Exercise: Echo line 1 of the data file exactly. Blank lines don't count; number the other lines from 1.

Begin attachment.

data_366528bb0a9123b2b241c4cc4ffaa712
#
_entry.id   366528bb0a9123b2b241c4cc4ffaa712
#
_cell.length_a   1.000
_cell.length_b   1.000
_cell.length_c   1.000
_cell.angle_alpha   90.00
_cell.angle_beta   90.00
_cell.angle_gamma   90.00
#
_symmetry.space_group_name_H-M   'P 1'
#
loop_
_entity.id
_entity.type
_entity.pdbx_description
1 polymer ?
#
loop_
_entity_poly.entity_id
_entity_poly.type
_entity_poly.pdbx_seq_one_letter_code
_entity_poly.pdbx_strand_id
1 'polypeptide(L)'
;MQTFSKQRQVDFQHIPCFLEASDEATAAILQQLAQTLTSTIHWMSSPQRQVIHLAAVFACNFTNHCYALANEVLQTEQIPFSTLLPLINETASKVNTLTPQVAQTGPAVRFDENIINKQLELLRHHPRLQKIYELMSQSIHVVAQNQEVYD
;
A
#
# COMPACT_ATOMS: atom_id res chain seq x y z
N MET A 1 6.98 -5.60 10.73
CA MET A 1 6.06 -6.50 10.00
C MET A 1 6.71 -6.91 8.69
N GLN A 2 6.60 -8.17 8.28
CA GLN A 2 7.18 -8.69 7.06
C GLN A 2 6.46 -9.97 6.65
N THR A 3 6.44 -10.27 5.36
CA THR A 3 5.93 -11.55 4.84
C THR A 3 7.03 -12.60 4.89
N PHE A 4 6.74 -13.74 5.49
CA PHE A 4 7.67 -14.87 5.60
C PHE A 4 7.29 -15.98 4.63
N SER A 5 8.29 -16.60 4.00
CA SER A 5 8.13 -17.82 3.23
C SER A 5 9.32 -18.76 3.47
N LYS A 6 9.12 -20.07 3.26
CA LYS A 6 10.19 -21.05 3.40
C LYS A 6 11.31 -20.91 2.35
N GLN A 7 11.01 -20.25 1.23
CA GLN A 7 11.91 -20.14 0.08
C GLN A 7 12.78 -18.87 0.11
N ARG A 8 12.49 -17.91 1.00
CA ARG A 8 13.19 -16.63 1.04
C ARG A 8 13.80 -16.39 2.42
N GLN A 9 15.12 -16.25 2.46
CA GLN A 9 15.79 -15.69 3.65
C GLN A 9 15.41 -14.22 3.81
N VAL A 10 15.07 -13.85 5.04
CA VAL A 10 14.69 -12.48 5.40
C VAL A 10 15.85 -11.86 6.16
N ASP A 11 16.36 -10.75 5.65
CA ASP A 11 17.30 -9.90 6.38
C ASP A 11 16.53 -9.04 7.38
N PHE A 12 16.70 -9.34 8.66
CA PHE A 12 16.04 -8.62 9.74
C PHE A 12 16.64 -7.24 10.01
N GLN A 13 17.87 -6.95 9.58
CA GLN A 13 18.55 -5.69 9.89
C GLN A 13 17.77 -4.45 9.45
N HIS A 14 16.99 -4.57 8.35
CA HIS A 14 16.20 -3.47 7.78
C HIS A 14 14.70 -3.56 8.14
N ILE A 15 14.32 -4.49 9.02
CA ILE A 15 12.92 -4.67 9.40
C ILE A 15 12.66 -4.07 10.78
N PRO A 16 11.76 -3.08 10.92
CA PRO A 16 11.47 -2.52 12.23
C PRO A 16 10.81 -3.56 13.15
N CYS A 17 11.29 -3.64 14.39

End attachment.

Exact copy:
data_366528bb0a9123b2b241c4cc4ffaa712